His method called for finding the direction of the Pole from the sun as often as feasible. By always heading straight for the Pole itself however he had been diverted, he compensated as he went along for the effects of ice drift, changing magnetic variation, and detours to the east or west due to open water leads and unsurmountable high pressure ridges. His was a zigzag course with his heading intermittently corrected to true north, not a beeline up a given meridian.

Peary’s compass always pointed to the magnetic pole and not true north. However, he was able to set his compass course by the sun, which, when visible on the trip north, lay exactly due south at “local apparent noon,” the moment when the sun reaches its highest altitude above the horizon. To make an observation for apparent noon, a sextant is used to measure the angle between the sun and the horizon. Since the frozen Arctic Ocean with its ice ridges does not provide a clean horizon, an instrument called an artificial horizon—a small wooden pan covered with glass and filled with liquid mercury—is used with the sextant. The mercury acts as a perfectly level mirror, and the sextant measures the angle between the sun and its reflected image.

Peary's Tools

Marvin or Bartlett (and finally Peary) would stretch out behind the pan and train his sextant on the image of the sun in the mercury; what he saw were the two images of the sun, which would very slowly approach each other as the sun rose. He would watch, over the course of 10 to 15 minutes, for the sun to reach culmination, its highest point or “local noon,” at which moment the two images would stop approaching and start to recede . The direction of the sun was then due south, and, of necessity, the observer would have been looking back along the northbound trail. Any significant deviation from that trail would be immediately apparent. The reverse direction was due north. In truth, after taking his sight, all he had to do was stand up and turn around; his shadow would point true north.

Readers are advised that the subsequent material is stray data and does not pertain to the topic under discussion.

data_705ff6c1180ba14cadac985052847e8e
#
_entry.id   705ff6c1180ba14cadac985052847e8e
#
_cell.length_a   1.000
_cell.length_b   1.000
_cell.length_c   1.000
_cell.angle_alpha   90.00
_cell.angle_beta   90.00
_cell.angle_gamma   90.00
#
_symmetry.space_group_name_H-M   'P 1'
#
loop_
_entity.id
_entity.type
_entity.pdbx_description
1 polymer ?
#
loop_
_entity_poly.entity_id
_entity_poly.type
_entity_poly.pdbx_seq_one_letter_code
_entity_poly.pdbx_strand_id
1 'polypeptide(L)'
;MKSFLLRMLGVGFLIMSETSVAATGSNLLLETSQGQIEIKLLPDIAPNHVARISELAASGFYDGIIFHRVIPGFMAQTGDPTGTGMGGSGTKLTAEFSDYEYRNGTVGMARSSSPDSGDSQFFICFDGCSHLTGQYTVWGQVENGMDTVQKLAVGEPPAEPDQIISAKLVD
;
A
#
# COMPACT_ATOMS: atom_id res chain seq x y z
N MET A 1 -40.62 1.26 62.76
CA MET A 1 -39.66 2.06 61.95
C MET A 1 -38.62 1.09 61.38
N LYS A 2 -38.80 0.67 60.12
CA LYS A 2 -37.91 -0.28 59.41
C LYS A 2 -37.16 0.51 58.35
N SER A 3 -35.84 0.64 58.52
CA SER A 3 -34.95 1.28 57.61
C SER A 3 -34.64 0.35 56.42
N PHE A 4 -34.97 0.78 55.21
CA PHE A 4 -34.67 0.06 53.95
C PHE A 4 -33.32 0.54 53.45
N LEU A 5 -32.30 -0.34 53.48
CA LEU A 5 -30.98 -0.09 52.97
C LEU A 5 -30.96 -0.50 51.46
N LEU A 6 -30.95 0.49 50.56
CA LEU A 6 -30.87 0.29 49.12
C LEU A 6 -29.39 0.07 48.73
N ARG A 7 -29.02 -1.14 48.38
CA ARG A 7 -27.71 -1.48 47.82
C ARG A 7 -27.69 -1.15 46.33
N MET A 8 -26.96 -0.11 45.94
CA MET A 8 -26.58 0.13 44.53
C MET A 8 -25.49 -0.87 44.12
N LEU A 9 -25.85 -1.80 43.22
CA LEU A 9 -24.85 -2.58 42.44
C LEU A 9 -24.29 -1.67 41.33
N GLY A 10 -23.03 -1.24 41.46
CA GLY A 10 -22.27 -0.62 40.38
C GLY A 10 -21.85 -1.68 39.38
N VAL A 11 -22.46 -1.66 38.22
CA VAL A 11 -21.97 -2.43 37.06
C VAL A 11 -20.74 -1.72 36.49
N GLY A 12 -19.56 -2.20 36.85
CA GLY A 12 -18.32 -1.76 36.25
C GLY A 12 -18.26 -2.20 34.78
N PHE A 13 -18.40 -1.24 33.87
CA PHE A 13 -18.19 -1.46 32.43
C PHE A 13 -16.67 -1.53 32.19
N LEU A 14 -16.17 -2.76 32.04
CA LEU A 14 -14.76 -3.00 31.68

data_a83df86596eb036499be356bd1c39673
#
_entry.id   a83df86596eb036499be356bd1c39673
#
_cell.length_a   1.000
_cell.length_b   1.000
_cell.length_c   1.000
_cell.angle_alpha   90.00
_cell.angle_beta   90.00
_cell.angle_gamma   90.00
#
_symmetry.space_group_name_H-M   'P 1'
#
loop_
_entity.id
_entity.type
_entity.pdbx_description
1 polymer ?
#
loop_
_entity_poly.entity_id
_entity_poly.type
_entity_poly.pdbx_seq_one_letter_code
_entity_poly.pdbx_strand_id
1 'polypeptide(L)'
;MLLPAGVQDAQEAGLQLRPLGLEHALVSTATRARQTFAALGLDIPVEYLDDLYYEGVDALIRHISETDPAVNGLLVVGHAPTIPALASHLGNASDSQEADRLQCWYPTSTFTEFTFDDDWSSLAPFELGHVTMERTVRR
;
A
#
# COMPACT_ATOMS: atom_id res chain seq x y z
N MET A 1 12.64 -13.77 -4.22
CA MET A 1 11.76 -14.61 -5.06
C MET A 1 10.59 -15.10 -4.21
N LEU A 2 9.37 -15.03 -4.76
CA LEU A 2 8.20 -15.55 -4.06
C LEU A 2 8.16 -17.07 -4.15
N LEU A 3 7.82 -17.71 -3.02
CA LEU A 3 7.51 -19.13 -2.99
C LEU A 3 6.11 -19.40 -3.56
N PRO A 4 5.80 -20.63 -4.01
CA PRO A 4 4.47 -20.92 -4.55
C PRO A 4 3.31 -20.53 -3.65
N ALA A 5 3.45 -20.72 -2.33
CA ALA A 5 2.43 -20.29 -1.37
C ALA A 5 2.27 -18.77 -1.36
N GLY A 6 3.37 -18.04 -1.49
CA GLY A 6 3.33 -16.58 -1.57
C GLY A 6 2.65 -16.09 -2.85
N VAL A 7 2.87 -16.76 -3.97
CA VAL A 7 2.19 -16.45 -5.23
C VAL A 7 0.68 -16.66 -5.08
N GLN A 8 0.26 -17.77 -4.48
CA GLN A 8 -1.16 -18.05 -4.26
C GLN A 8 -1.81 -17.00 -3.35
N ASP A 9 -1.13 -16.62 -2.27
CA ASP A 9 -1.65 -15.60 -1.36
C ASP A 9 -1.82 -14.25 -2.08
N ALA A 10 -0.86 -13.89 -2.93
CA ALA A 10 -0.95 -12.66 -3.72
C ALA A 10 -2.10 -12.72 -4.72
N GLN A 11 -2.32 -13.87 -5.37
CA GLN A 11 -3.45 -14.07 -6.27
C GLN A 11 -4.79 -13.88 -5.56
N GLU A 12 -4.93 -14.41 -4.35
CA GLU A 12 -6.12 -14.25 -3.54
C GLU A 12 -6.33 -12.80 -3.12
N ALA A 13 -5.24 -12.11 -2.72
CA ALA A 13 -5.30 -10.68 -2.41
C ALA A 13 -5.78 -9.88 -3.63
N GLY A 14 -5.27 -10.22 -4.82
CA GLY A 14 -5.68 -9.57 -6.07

North of about 88 degrees, however, the rising and setting of the sun is too slight to provide accurate direction by this method. Thus Peary relied on dead reckoning rather than additional sights for his last five marches.

When taking a sun sight, the observer would note the time of the culmination on his watch, and it is important to note that the time indicated by the watch did not have to be the “correct” time. Much has been made of the fact that the Roosevelt’s chronometers were fast when Peary set his watches from them upon departing for the Pole. We have determined that the most probable error of the watches was less than one minute, but whatever the error was, it did not matter, since the time of the sun’s maximum altitude determined the time of local noon. Whatever his watch read when the maximum altitude was achieved was regarded as local noon on subsequent days when noon sights were not taken, but direction of the noon sun was used whenever it was visible. We are persuaded that Peary’s system of navigation was adequate to get him to the near vicinity of the Pole without taking longitude observations along the way.